However, Judge Wettick did acknowledge that the level of intrusiveness for a Facebook page, containing information made available to others who have no obligation to keep it confidential, is likely to be low.  Therefore, someone seeking to obtain such information will only need to show that the discovery “is reasonably likely to furnish relevant evidence, not available elsewhere, that will have an impact on the outcome of the case.”

Applying this reasoning to the facts of the case before him, Judge Wettick found that neither party had shown sufficient need for discovery of each other’s non-public Facebook pages.   Plaintiff was not entitled to the information because defendant had already made admissions in response to requests for admissions that made the request for Facebook content unnecessary, and defendant was not entitled to the information because the photos from plaintiff’s public page did not contain any information that suggested plaintiff’s personal injury claims were called into question.

With this opinion, Judge Wettick is informing litigators that while he is not opposed to permitting discovery of non-public social media, parties need to show that the social media that a person otherwise assumes is directed solely to a limited audience, i.e. their “friends,” is reasonably likely to be relevant to the claims in the case and is not available elsewhere.  In short, Judge Wettick attempts to balance a person’s privacy interests with those of a party seeking to prove or defend his or her case.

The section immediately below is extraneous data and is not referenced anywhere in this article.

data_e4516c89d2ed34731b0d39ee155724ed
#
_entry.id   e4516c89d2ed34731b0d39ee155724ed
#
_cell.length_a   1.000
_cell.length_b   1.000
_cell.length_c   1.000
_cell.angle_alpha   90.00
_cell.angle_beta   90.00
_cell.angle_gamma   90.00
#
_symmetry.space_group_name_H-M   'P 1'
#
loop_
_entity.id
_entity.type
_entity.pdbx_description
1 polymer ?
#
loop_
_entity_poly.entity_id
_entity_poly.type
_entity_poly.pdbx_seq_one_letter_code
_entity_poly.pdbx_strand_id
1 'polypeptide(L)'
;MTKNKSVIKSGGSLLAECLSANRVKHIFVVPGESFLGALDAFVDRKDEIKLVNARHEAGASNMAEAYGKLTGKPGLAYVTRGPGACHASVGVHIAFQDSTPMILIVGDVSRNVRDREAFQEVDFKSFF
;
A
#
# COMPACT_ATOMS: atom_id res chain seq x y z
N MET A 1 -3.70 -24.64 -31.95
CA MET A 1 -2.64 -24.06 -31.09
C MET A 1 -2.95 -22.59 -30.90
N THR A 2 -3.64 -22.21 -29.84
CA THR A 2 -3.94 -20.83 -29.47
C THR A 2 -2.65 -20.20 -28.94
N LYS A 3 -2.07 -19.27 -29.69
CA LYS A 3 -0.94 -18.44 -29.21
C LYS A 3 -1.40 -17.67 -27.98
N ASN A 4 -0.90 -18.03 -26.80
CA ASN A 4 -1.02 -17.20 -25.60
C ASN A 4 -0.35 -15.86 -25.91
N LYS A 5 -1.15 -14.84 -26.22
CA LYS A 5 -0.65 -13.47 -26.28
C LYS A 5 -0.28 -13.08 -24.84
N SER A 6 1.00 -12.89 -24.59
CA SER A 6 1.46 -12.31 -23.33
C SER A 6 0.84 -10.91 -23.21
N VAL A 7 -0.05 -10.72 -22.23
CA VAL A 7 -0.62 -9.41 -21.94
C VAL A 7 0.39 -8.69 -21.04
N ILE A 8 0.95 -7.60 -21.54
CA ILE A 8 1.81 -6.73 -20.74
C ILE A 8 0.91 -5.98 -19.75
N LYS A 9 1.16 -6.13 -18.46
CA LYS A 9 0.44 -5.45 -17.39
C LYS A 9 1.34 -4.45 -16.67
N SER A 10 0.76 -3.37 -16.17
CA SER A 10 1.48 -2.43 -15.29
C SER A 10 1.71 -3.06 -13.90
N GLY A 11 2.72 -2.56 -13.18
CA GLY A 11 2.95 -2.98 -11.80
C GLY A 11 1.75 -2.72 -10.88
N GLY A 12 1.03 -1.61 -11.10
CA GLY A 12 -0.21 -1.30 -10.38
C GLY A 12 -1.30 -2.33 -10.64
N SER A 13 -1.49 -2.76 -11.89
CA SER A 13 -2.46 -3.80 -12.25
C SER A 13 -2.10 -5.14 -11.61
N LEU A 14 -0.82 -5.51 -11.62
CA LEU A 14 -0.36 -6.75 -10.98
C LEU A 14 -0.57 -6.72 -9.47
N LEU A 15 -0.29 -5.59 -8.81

So far, no other courts have cited Judge Wettick’s opinion.  We will continue to watch for Pennsylvania court opinions following or rejecting Judge Wettick’s approach and for any rulings from the Pennsylvania appellate courts on the issue of discovery of social media.

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Numerous AIA Provisions Implemented by USPTO

By: Joe Carnicella, intellectual property attorney at Picadio Sneath Miller & Norton, P.C.

On September 16, 2012, numerous provisions of the America Invents Act (AIA) went into effect with the United States Patent and Trademark Office.  These rules include new administrative trial provisions, the supplemental examination provision, the inventor oath and declaration provision and the citation of prior art and written statements provision.  The new administrative trial provisions include inter partes review, post-grant review and a transitional program for covered business method patents, all of which are designed to provide third-parties that want to challenge the patentability of an issued patent with alternatives to district court litigation that are more timely and cost-effective.  The supplemental examination provision affords applicants an opportunity to submit additional information relevant to the patentability of an issued patent that may protect a patent from an inequitable conduct charge.  Under the inventor oath and declaration provision, assignees may now file a patent application.  Finally, with respect to the citation of prior art and written statements provision, the USPTO will now be able to treat the claims in a patent consistent with how the patent owner represents the claims in proceedings before a court or the USPTO.  According to David Kappos, Under Secretary of Commerce for Intellectual Property and Director of the USPTO, “These new AIA provisions now in effect give us tools to deliver cutting-edge technologies to the marketplace sooner, further reducing the backlog of patent applications, and getting high-quality patents issued faster.”  Other provisions of the AIA, including the first-to-file provision, are scheduled to go into effect on March 16, 2013.